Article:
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People & Ideas: Billy Graham

Billy Graham

Raised on a dairy farm, Billy Graham, then a lanky teenager, experienced an evangelical conversion at a tent revival meeting near Charlotte, N.C., in 1934. He would become the foremost evangelical preacher of the 20th century, a "soul winner" whose message of sin and salvation was heard around the world.

In the 1940s, Graham emerged as the public face of a movement anchored in the National Evangelistic Association. These new evangelicals separated themselves from the abrasive sectarianism of fundamentalists, articulating a new evangelical theology. Graham became the first full-time preacher for Youth for Christ, an initiative to appeal to a new generation of evangelicals. Graham and his colleagues decked themselves out in flashy blazers, neon socks and flamboyant ties. Their revivals featured Bible quizzes, ventriloquists and singing quartets. Thousands of young people responded. The revivals became the springboard for Graham's independent ministry.

In 1949, Graham took his crusade to Los Angeles. Before agreeing to appear, he set down three stringent conditions: The sponsors must include as many churches and denominations as possible; they must increase the budget from $7,000 to $25,000 in order to invest more in advertising and promotion; they must erect a much larger tent than originally planned. Graham acknowledged that some of the organizers thought he was brash, but he got what he wanted.

Two days before the start of the rally, the Soviet Union had successfully tested an atomic bomb. With the specter of "godless communism" looming, Graham capitalized on his time in the spotlight to proclaim: "Communism has decided against God, against Christ, against the Bible, and against all religion. ... Communism is a religion that is inspired, directed and motivated by the Devil himself who has declared war against Almighty God." Scheduled for three weeks, the revivals stretched to more than eight weeks.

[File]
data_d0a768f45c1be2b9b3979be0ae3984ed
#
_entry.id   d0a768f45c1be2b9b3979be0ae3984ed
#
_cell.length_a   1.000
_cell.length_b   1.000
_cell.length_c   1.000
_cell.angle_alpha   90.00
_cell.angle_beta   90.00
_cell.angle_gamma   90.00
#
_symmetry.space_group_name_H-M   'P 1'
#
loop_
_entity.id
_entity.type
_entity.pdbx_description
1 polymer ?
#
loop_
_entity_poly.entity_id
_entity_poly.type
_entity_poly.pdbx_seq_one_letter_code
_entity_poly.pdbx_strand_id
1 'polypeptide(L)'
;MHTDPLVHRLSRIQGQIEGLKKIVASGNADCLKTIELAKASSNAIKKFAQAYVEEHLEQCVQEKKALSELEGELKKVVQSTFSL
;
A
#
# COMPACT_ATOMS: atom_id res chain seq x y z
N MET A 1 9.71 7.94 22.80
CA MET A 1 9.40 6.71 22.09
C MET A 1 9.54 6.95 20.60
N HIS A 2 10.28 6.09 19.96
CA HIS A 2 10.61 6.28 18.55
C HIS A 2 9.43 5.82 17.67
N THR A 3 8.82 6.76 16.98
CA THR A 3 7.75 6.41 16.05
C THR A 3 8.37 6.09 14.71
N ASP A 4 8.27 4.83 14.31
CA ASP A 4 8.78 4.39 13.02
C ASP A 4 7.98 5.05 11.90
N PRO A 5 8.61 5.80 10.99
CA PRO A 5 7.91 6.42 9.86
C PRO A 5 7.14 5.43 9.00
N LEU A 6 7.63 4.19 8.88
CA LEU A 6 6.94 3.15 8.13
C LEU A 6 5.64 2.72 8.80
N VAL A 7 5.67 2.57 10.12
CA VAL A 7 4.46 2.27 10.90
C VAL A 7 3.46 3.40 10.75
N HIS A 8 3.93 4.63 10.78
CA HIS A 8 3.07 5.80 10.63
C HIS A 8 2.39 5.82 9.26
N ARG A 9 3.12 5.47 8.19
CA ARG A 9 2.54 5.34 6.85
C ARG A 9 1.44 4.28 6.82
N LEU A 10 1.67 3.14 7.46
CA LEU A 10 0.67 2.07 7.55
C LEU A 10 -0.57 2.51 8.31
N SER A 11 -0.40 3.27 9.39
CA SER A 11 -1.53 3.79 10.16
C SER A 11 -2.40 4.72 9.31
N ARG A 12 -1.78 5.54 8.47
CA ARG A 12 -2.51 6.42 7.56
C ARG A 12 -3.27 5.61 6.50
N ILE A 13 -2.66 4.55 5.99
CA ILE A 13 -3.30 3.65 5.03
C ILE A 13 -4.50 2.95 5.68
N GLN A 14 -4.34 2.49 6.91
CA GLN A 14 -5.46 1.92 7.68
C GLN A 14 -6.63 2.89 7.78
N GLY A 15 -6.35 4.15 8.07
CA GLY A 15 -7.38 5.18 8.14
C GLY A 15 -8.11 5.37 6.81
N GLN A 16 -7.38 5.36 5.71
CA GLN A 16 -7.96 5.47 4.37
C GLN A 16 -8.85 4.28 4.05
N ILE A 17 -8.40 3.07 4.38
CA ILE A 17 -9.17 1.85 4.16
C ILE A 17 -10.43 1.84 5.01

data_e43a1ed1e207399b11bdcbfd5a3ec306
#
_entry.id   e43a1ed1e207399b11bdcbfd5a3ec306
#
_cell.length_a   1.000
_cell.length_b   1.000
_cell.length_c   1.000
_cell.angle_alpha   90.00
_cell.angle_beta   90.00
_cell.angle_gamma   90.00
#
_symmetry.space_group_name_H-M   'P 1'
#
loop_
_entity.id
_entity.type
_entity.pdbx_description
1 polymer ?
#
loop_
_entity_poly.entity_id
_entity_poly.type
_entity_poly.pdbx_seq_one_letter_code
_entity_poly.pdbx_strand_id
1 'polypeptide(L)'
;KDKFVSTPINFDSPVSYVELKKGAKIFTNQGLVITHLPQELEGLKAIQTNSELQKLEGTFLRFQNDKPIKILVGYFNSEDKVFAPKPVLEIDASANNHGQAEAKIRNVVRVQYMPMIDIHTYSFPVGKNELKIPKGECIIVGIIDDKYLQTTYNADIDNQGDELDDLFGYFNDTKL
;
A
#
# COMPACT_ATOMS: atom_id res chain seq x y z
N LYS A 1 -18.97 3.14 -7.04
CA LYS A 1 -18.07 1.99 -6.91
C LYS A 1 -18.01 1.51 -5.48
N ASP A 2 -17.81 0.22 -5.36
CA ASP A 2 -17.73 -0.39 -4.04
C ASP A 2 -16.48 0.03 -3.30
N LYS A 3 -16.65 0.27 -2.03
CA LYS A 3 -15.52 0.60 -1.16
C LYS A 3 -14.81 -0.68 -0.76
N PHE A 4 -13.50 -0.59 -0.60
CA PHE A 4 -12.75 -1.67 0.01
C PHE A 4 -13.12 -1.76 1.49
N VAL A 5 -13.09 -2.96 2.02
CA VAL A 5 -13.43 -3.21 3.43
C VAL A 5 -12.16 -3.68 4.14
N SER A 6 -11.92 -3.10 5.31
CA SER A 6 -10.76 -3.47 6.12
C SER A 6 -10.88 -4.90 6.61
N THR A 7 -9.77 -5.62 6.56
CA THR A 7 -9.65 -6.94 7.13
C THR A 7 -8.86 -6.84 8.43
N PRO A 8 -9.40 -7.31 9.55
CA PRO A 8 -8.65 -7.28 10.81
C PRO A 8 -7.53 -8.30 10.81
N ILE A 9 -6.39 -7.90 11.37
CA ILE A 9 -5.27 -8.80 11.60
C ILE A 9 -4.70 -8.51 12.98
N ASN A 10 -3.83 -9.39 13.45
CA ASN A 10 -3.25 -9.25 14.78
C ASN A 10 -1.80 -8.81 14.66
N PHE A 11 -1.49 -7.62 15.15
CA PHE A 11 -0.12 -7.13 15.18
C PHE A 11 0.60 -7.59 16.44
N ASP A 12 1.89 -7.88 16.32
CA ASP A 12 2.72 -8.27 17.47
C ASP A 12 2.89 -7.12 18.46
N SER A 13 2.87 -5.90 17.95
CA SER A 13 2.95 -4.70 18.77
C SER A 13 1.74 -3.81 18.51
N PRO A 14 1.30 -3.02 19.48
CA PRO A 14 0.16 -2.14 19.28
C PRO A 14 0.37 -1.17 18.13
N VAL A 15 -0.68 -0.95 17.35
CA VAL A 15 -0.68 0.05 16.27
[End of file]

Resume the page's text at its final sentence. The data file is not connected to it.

The newspaper magnate William Randolph Hearst instructed his editors to "puff Graham" by covering his crusade favorably and often. Graham made banner headlines and soon landed on the cover of Time magazine. The popularity of his Los Angeles crusade and the positive media treatment propelled him into the American mainstream.

In the years that followed, Graham crisscrossed the country, packing football stadiums, convention centers and civil auditoriums. He preached a straightforward message of sin and salvation, urging his listeners to "make a decision for Christ."

Inclusive by instinct and creed, Graham moved farther away from traditional fundamentalism by reaching out to mainline Protestant denominations and forming friendships with Catholics and Jews. His decision to eliminate the ropes separating blacks and whites at one of his revivals illustrated his commitment to reaching out to every soul.

Like the 19th-century revivalist Charles Finney, Graham demonstrated a knack for publicity and organization. In 1950, he established the Billy Graham Evangelistic Association, which helped disseminate his message across an array of venues: television specials, the weekly radio program Hour of Decision, Decision magazine and a weekly newspaper column. In 1956, he founded the influential conservative magazine Christianity Today. Over the years, Graham befriended a series of presidents, both Republican and Democrat, and is credited by George W. Bush with leading him to "make a decision for Christ."

Graham transformed evangelism in America and opened the door for the re-entry of conservative Christians like Jerry Falwell into the political arena.

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Published October 11, 2010

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